CEREMONY, 1994

Important Australian Aboriginal Art Auction
Melbourne
18 March 2020
30

EMILY KAME KNGWARREYE

(c.1910 – 1996)
CEREMONY, 1994

synthetic polymer paint on linen

152.0 x 121.5 cm

signed lower right: Emlly [sic]
signed verso: Emlly [sic]
bears inscription verso: artist's name, size and Delmore Gallery cat. 94H054

Estimate: 
$45,000 – 65,000
Sold for $103,700 (inc. BP) in Auction 60 - 18 March 2020, Melbourne
Provenance

Commissioned by Delmore Gallery, via Alice Springs, Northern Territory
William Mora Galleries, Melbourne
Applied Chemicals Collection, Melbourne
Deutscher and Hackett, Melbourne, 29 November 2007, lot 35
Private Collection, Sydney

Exhibited

Of My Country: Emily Kame Kngwarreye, The Applied Chemicals Collection, Bendigo Art Gallery, Victoria, 1 May – 30 May 1999; Hamilton Art Gallery, Victoria, 4 June – 10 July 1999; Swan Hill Regional Gallery, Victoria, 16 July – 22 August 1999; Wagga Wagga Gallery, New South Wales, 27 August – 19 September 1999; Mornington Peninsula Regional Gallery, Victoria, 28 December 1999 – 2 February 2000; George Adams Gallery, Victorian Arts Centre, Victoria, 31 March – 30 April 2000 (illus. in exhibition catalogue)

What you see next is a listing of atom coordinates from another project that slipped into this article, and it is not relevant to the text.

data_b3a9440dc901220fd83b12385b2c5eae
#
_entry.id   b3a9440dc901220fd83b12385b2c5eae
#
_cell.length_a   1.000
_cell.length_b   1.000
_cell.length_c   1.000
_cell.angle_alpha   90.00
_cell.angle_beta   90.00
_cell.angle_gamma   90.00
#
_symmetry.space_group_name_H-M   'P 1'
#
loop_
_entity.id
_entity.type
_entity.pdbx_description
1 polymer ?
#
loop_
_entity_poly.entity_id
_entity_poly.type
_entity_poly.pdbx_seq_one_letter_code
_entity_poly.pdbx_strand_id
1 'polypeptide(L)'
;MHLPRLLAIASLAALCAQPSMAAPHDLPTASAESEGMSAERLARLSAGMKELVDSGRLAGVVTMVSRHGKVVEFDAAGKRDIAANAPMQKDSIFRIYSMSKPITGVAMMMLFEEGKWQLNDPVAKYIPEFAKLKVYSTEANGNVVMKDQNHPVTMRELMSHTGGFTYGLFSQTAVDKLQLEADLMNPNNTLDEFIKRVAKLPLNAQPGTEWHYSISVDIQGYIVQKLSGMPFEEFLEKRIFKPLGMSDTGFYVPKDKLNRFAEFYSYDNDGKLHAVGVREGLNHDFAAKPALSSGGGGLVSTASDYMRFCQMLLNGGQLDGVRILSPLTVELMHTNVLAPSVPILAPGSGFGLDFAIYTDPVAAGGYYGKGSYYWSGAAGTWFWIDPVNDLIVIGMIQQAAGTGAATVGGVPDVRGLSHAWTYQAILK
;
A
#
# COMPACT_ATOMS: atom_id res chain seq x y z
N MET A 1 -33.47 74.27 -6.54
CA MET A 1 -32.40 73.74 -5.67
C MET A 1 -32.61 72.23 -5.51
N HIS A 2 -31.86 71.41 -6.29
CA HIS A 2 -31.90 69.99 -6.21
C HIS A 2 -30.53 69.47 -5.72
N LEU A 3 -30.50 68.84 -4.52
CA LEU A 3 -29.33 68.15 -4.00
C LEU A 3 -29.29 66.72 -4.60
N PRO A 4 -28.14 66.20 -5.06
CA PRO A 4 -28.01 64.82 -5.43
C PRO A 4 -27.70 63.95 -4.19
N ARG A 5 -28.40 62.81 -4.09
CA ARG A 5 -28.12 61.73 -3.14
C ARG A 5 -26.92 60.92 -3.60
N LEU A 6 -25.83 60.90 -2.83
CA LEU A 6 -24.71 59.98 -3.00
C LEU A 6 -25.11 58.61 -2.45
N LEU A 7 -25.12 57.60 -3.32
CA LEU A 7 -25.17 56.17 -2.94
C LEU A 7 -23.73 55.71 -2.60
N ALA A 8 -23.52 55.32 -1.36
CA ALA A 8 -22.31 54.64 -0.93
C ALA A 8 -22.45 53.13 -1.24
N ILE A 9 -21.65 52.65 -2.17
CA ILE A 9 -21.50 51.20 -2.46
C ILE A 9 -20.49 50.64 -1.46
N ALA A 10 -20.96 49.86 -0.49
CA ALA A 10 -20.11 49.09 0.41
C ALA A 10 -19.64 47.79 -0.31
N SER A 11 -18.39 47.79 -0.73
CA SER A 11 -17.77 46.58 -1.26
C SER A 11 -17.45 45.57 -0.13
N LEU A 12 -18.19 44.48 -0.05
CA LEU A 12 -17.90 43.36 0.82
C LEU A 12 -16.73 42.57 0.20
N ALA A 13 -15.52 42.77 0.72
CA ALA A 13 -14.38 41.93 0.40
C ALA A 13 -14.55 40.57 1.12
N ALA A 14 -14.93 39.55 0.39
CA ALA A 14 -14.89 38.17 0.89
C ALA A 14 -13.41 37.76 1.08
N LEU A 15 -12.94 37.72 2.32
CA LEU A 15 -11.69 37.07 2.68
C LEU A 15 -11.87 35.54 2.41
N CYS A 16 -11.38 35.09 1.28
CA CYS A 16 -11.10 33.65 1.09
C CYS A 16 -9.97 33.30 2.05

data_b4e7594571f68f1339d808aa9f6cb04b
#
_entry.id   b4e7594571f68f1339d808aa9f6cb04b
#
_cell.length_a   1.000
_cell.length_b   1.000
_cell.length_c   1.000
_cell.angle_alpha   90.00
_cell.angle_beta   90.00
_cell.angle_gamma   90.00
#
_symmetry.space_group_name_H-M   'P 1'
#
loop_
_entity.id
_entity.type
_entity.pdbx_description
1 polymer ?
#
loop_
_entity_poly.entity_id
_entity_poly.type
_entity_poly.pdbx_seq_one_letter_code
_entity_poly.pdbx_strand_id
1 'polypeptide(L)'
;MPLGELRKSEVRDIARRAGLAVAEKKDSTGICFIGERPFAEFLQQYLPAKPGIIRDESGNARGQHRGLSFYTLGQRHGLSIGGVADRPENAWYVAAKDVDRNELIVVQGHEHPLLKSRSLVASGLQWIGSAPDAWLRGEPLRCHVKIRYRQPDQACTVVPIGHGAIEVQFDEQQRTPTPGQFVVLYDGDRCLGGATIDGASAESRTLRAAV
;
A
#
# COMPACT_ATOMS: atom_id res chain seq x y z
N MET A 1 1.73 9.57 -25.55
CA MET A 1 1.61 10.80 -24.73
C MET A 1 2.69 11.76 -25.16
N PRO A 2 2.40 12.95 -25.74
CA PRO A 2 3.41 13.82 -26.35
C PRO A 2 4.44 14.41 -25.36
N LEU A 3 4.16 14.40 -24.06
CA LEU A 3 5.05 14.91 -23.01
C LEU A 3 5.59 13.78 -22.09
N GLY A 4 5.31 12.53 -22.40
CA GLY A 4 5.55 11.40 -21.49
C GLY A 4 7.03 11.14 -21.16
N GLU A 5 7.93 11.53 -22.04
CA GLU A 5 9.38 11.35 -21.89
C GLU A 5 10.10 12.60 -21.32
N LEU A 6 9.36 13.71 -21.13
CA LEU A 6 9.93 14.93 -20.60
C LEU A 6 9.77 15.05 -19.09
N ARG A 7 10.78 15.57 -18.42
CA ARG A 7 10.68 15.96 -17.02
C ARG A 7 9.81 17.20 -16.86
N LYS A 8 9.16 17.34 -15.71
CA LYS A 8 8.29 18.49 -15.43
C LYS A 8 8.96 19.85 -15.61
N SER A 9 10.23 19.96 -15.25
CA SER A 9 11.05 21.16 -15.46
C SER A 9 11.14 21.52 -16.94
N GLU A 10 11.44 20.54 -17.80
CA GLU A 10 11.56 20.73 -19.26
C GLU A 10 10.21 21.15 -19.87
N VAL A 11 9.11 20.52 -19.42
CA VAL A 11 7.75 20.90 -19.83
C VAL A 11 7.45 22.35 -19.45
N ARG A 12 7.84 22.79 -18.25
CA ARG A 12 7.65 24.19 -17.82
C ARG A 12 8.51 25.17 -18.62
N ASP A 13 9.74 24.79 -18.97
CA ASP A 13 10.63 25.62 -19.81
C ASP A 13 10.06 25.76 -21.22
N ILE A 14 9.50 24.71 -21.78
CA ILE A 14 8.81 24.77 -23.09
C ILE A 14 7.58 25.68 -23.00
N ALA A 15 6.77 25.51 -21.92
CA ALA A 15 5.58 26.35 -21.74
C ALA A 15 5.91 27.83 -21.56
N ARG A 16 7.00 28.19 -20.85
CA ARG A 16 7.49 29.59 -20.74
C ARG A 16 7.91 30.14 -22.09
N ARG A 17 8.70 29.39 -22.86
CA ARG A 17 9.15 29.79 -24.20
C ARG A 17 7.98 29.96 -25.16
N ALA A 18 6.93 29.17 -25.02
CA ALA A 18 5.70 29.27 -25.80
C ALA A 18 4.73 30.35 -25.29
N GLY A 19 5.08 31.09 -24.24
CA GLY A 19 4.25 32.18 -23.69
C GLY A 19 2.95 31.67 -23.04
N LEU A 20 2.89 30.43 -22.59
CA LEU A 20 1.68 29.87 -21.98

This work is accompanied by a certificate of authenticity from Delmore Gallery, via Alice Springs which states: ‘On this canvas, the artist’s choice of a rich yellow represents the most important plant in her custodianship, namely the “Anooralya”, a hardy and fertile plant that provides both a tuber vegetable and a seed-bearing flower called “kame” – Emily’s tribal name. Other colours reflect the time of the season when particular bush flowers flourish. These flowers contain seeds that are collected to make types of seed cake, damper, medicines and love potions. Other colours symbolises the ‘ndorkwa’, or bush plum, when unripe. The dots being placed in lineal fashion and placed amongst lines, connects with the practise of anointing the body with lineal designs during ceremony, thus adding another dimension of celebration in the execution of this painting.

Ceremony reinforces through narrative, the significance of this knowledge. As well, it teaches basic social codes and obligations through her paintings, she serves to reinforce her knowledge amongst those who are to carry on after her.’